Thursday, November 12, 2015

Making Nuclear Weapons Usable?

Our story today is about the US's ongoing efforts to develop a nuclear weapon that could be "usable". If this sounds a bit odd to you, it might be for any number of the following reasons:
  • The Cold War ended 26 years ago.
  • We already have enough nuclear weapons to destroy the world multiple times.
  • The only threats to US national security are non-state actors, against which nukes are not helpful. 
  • President Obama gave a big speech near the beginning of his presidency, ostensibly in support of nuclear disarmament near the beginning of his presidency.
  • Wait--what the hell is a "usable" nuclear weapon?
All compelling points, and all of them make today's topic a bit confusing. You see, the fact is that the US actually still spends a lot of money on developing nuclear weapons. Of course, we don't call it that. We're not developing nuclear weapons, we're just "modernizing" our existing stockpile. That sounds innocent enough, right? And wouldn't it be embarrassing if we destroyed the whole damn world with nukes that were out-of-style? No, we can't have that.

Okay, so it's not quite that absurd, but it's pretty close. It turns out some maintenance is required on nuclear weapons to help prevent issues. Essentially, someone needs to check the circuitry and components periodically to ensure nothing's going to accidentally explode. But our "modernization" program goes much further than that. And this explains why it costs so much. The current program is estimated to cost approximately $1 trillion over the 30-year period from 2014 to 2043. Obviously, this involves more than just re-soldering a few fraying wires.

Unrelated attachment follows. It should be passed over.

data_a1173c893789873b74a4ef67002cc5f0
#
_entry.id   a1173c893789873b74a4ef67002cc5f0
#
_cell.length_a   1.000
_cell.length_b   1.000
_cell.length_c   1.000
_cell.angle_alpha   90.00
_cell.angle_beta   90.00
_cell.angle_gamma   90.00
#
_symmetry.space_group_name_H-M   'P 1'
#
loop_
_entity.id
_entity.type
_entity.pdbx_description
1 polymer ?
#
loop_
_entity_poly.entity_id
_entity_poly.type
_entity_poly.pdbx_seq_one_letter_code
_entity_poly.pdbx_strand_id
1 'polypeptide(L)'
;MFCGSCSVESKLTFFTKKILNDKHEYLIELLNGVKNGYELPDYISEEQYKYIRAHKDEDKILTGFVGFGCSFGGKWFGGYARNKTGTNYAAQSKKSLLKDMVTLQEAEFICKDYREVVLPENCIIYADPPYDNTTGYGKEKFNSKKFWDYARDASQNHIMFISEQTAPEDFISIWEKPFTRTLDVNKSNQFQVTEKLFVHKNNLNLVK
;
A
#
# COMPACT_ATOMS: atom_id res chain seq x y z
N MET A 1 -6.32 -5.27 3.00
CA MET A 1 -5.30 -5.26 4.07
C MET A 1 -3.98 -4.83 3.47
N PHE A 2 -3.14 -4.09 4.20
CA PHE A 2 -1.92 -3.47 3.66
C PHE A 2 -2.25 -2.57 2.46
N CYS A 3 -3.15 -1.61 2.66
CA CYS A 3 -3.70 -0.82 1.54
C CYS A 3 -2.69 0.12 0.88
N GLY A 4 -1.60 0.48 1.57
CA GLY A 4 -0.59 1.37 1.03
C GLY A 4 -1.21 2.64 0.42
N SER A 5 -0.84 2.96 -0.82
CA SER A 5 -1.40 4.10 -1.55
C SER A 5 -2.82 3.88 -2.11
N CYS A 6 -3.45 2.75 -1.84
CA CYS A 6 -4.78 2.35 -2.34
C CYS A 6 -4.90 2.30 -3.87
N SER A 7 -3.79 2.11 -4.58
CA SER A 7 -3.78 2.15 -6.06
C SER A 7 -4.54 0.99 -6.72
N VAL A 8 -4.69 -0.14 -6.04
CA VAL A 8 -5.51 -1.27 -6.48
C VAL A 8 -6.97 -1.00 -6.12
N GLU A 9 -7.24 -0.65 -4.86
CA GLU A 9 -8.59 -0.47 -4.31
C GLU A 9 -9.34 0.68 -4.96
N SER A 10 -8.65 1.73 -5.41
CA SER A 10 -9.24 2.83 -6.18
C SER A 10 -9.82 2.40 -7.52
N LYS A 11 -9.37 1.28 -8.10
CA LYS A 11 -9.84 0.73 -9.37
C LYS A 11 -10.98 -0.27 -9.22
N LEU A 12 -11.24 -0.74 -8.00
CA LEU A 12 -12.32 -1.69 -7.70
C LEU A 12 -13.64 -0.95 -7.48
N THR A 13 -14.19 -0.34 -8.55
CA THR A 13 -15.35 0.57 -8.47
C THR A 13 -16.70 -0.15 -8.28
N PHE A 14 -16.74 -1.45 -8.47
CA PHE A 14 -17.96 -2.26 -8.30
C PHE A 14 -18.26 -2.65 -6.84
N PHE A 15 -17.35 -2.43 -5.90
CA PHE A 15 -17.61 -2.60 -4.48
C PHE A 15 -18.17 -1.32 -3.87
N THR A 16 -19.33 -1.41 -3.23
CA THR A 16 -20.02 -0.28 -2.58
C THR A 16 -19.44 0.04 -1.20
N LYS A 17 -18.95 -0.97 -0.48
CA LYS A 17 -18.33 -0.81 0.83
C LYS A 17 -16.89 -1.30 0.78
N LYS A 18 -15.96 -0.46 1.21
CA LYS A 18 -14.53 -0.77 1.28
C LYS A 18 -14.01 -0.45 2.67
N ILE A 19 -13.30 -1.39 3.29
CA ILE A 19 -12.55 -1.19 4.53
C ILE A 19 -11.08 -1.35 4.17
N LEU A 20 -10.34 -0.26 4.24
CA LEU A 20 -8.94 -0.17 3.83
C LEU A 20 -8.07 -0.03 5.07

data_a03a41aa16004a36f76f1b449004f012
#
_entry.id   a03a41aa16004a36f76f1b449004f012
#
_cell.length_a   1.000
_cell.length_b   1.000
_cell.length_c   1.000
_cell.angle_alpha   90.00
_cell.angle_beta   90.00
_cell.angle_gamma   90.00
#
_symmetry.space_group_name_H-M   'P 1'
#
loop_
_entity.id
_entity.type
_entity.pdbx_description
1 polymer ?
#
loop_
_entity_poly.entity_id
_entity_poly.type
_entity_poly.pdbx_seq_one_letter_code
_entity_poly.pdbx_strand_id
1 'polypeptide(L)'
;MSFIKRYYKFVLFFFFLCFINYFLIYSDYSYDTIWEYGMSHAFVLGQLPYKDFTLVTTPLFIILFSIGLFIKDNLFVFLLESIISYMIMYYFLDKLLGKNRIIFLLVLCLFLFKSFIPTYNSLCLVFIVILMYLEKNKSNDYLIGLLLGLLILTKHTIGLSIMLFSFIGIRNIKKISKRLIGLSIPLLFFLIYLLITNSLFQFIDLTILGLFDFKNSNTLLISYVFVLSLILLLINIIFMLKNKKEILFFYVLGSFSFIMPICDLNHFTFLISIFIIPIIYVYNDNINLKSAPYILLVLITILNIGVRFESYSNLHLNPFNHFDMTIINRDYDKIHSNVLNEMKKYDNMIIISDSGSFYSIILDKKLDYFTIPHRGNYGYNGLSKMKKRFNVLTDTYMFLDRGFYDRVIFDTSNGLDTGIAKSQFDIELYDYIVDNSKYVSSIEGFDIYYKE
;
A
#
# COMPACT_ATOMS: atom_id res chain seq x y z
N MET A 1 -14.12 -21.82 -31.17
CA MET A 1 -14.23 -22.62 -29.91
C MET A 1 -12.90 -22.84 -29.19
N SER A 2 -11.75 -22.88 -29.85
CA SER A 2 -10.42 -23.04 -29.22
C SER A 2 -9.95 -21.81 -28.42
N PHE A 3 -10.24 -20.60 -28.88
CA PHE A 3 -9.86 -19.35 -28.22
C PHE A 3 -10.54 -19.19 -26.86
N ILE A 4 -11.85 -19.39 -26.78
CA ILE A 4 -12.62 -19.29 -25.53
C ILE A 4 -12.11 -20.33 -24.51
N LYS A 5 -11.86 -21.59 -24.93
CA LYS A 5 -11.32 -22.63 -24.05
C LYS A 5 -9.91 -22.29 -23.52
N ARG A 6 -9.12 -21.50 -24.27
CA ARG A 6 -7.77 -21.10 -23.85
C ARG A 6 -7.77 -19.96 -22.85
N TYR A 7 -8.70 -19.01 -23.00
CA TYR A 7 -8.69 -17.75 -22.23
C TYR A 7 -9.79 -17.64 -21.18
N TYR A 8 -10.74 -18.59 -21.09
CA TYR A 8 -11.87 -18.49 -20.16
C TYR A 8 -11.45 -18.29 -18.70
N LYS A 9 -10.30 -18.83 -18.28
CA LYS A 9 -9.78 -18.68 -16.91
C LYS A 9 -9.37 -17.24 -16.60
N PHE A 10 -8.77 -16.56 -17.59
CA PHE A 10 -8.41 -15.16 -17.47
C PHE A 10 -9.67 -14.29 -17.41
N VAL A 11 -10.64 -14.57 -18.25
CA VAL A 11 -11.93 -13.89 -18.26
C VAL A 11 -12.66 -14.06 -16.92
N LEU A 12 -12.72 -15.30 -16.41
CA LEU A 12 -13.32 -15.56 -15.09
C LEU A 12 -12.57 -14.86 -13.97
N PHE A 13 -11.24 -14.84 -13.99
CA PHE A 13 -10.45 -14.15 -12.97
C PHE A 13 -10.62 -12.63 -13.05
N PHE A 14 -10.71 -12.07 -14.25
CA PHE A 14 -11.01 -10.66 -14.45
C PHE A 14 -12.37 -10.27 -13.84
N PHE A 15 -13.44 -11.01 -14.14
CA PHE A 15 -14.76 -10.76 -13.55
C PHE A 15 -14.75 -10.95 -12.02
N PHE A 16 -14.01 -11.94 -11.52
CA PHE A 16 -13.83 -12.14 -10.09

And today, our story relates to one terrifying example of what this modernization means in practice. They are taking a very old "dumb" nuclear weapon, the B61, and working to add new features that would make it easier to target and even allow generals to customize the blast size. These new features led one general to remark that it might be usable. And with that, we'll let Julian Borger at The Guardian pick up the story. His article is a quick read and has just the right level of contempt and snark to properly discuss the subject:

1 comment:

  1. One of the reasons we should know how nuclear weapons work is that the world has explosively entered a nuclear era on July 16th 1945. On that day the US planned to test a weapon that was not known before. See more here